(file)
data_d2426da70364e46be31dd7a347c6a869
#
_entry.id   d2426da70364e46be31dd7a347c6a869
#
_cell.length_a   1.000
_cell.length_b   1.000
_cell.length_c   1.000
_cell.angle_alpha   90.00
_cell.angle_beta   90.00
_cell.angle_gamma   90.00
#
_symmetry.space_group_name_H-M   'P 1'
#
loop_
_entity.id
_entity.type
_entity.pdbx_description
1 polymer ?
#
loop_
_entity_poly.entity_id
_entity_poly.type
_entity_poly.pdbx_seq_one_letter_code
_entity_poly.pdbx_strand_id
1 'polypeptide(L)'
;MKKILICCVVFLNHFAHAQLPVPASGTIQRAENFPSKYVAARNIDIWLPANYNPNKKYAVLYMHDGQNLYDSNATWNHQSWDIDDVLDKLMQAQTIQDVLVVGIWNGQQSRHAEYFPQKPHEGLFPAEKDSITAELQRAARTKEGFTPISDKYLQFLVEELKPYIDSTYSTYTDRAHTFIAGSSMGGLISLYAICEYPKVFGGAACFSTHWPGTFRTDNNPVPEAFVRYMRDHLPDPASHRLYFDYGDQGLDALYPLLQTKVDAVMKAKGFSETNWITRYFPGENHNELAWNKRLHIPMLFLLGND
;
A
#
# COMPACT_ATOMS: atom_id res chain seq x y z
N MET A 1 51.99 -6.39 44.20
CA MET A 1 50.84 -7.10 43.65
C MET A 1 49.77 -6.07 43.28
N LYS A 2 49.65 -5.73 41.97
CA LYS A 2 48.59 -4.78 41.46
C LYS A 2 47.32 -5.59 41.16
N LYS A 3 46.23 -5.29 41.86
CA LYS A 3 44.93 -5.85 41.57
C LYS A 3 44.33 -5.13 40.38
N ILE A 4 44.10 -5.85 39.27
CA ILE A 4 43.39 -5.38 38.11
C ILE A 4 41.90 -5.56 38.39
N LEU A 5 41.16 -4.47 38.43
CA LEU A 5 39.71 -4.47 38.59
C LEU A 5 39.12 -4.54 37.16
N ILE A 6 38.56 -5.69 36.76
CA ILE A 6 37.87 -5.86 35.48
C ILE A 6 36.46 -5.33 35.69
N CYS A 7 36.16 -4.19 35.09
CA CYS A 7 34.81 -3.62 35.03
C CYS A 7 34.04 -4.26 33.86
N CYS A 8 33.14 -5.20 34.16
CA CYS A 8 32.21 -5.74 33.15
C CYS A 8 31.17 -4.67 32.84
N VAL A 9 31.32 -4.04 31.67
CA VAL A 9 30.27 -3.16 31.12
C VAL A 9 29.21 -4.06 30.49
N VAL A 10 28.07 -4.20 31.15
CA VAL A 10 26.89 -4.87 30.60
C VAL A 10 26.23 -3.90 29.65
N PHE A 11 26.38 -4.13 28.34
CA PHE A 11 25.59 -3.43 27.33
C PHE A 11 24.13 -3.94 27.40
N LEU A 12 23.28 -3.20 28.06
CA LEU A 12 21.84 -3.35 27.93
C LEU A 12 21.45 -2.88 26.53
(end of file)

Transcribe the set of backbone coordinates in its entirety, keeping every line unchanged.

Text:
data_d2426da70364e46be31dd7a347c6a869
#
_entry.id   d2426da70364e46be31dd7a347c6a869
#
_cell.length_a   1.000
_cell.length_b   1.000
_cell.length_c   1.000
_cell.angle_alpha   90.00
_cell.angle_beta   90.00
_cell.angle_gamma   90.00
#
_symmetry.space_group_name_H-M   'P 1'
#
loop_
_entity.id
_entity.type
_entity.pdbx_description
1 polymer ?
#
loop_
_entity_poly.entity_id
_entity_poly.type
_entity_poly.pdbx_seq_one_letter_code
_entity_poly.pdbx_strand_id
1 'polypeptide(L)'
;MKKILICCVVFLNHFAHAQLPVPASGTIQRAENFPSKYVAARNIDIWLPANYNPNKKYAVLYMHDGQNLYDSNATWNHQSWDIDDVLDKLMQAQTIQDVLVVGIWNGQQSRHAEYFPQKPHEGLFPAEKDSITAELQRAARTKEGFTPISDKYLQFLVEELKPYIDSTYSTYTDRAHTFIAGSSMGGLISLYAICEYPKVFGGAACFSTHWPGTFRTDNNPVPEAFVRYMRDHLPDPASHRLYFDYGDQGLDALYPLLQTKVDAVMKAKGFSETNWITRYFPGENHNELAWNKRLHIPMLFLLGND
;
A
#
# COMPACT_ATOMS: atom_id res chain seq x y z
N MET A 1 51.99 -6.39 44.20
CA MET A 1 50.84 -7.10 43.65
C MET A 1 49.77 -6.07 43.28
N LYS A 2 49.65 -5.73 41.97
CA LYS A 2 48.59 -4.78 41.46
C LYS A 2 47.32 -5.59 41.16
N LYS A 3 46.23 -5.29 41.86
CA LYS A 3 44.93 -5.85 41.57
C LYS A 3 44.33 -5.13 40.38
N ILE A 4 44.10 -5.85 39.27
CA ILE A 4 43.39 -5.38 38.11
C ILE A 4 41.90 -5.56 38.39
N LEU A 5 41.16 -4.47 38.43
CA LEU A 5 39.71 -4.47 38.59
C LEU A 5 39.12 -4.54 37.16
N ILE A 6 38.56 -5.69 36.76
CA ILE A 6 37.87 -5.86 35.48
C ILE A 6 36.46 -5.33 35.69
N CYS A 7 36.16 -4.19 35.09
CA CYS A 7 34.81 -3.62 35.03
C CYS A 7 34.04 -4.26 33.86
N CYS A 8 33.14 -5.20 34.16
CA CYS A 8 32.21 -5.74 33.15
C CYS A 8 31.17 -4.67 32.84
N VAL A 9 31.32 -4.04 31.67
CA VAL A 9 30.27 -3.16 31.12
C VAL A 9 29.21 -4.06 30.49
N VAL A 10 28.07 -4.20 31.15
CA VAL A 10 26.89 -4.87 30.60
C VAL A 10 26.23 -3.90 29.65
N PHE A 11 26.38 -4.13 28.34
CA PHE A 11 25.59 -3.43 27.33
C PHE A 11 24.13 -3.94 27.40
N LEU A 12 23.28 -3.20 28.06
CA LEU A 12 21.84 -3.35 27.93
C LEU A 12 21.45 -2.88 26.53